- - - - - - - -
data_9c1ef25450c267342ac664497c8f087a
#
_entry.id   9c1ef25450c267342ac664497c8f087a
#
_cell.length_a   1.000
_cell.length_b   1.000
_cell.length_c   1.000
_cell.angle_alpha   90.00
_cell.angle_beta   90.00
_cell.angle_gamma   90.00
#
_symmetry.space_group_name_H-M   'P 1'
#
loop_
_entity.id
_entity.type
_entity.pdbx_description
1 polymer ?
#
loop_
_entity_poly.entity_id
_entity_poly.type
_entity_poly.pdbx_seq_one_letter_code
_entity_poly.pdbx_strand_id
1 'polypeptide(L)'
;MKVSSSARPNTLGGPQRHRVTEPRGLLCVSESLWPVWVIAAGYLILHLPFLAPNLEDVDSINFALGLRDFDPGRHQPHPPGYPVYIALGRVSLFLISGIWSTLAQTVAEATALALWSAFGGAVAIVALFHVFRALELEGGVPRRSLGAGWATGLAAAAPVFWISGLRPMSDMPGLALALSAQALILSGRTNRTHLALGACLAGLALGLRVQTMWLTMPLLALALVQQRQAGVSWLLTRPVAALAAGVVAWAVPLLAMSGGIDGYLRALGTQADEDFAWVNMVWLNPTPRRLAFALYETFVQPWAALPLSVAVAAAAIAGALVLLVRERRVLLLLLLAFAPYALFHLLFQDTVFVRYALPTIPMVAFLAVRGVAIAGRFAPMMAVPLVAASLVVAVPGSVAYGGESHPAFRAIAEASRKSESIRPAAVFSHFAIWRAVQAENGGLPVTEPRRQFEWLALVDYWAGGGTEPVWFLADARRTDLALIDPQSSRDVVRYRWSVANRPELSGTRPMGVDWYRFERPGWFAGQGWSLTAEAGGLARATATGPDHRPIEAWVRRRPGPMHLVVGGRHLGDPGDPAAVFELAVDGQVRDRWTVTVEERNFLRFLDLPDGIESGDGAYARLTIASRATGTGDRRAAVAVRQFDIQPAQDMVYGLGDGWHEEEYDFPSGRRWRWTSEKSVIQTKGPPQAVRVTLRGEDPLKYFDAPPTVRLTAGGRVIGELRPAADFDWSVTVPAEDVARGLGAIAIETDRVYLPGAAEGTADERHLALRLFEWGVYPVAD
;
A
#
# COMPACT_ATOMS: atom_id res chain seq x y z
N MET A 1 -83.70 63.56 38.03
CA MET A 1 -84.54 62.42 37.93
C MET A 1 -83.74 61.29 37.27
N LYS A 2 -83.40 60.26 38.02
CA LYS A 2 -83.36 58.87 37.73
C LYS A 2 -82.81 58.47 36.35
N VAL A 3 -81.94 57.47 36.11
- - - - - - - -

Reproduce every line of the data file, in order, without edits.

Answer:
data_9c1ef25450c267342ac664497c8f087a
#
_entry.id   9c1ef25450c267342ac664497c8f087a
#
_cell.length_a   1.000
_cell.length_b   1.000
_cell.length_c   1.000
_cell.angle_alpha   90.00
_cell.angle_beta   90.00
_cell.angle_gamma   90.00
#
_symmetry.space_group_name_H-M   'P 1'
#
loop_
_entity.id
_entity.type
_entity.pdbx_description
1 polymer ?
#
loop_
_entity_poly.entity_id
_entity_poly.type
_entity_poly.pdbx_seq_one_letter_code
_entity_poly.pdbx_strand_id
1 'polypeptide(L)'
;MKVSSSARPNTLGGPQRHRVTEPRGLLCVSESLWPVWVIAAGYLILHLPFLAPNLEDVDSINFALGLRDFDPGRHQPHPPGYPVYIALGRVSLFLISGIWSTLAQTVAEATALALWSAFGGAVAIVALFHVFRALELEGGVPRRSLGAGWATGLAAAAPVFWISGLRPMSDMPGLALALSAQALILSGRTNRTHLALGACLAGLALGLRVQTMWLTMPLLALALVQQRQAGVSWLLTRPVAALAAGVVAWAVPLLAMSGGIDGYLRALGTQADEDFAWVNMVWLNPTPRRLAFALYETFVQPWAALPLSVAVAAAAIAGALVLLVRERRVLLLLLLAFAPYALFHLLFQDTVFVRYALPTIPMVAFLAVRGVAIAGRFAPMMAVPLVAASLVVAVPGSVAYGGESHPAFRAIAEASRKSESIRPAAVFSHFAIWRAVQAENGGLPVTEPRRQFEWLALVDYWAGGGTEPVWFLADARRTDLALIDPQSSRDVVRYRWSVANRPELSGTRPMGVDWYRFERPGWFAGQGWSLTAEAGGLARATATGPDHRPIEAWVRRRPGPMHLVVGGRHLGDPGDPAAVFELAVDGQVRDRWTVTVEERNFLRFLDLPDGIESGDGAYARLTIASRATGTGDRRAAVAVRQFDIQPAQDMVYGLGDGWHEEEYDFPSGRRWRWTSEKSVIQTKGPPQAVRVTLRGEDPLKYFDAPPTVRLTAGGRVIGELRPAADFDWSVTVPAEDVARGLGAIAIETDRVYLPGAAEGTADERHLALRLFEWGVYPVAD
;
A
#
# COMPACT_ATOMS: atom_id res chain seq x y z
N MET A 1 -83.70 63.56 38.03
CA MET A 1 -84.54 62.42 37.93
C MET A 1 -83.74 61.29 37.27
N LYS A 2 -83.40 60.26 38.02
CA LYS A 2 -83.36 58.87 37.73
C LYS A 2 -82.81 58.47 36.35
N VAL A 3 -81.94 57.47 36.11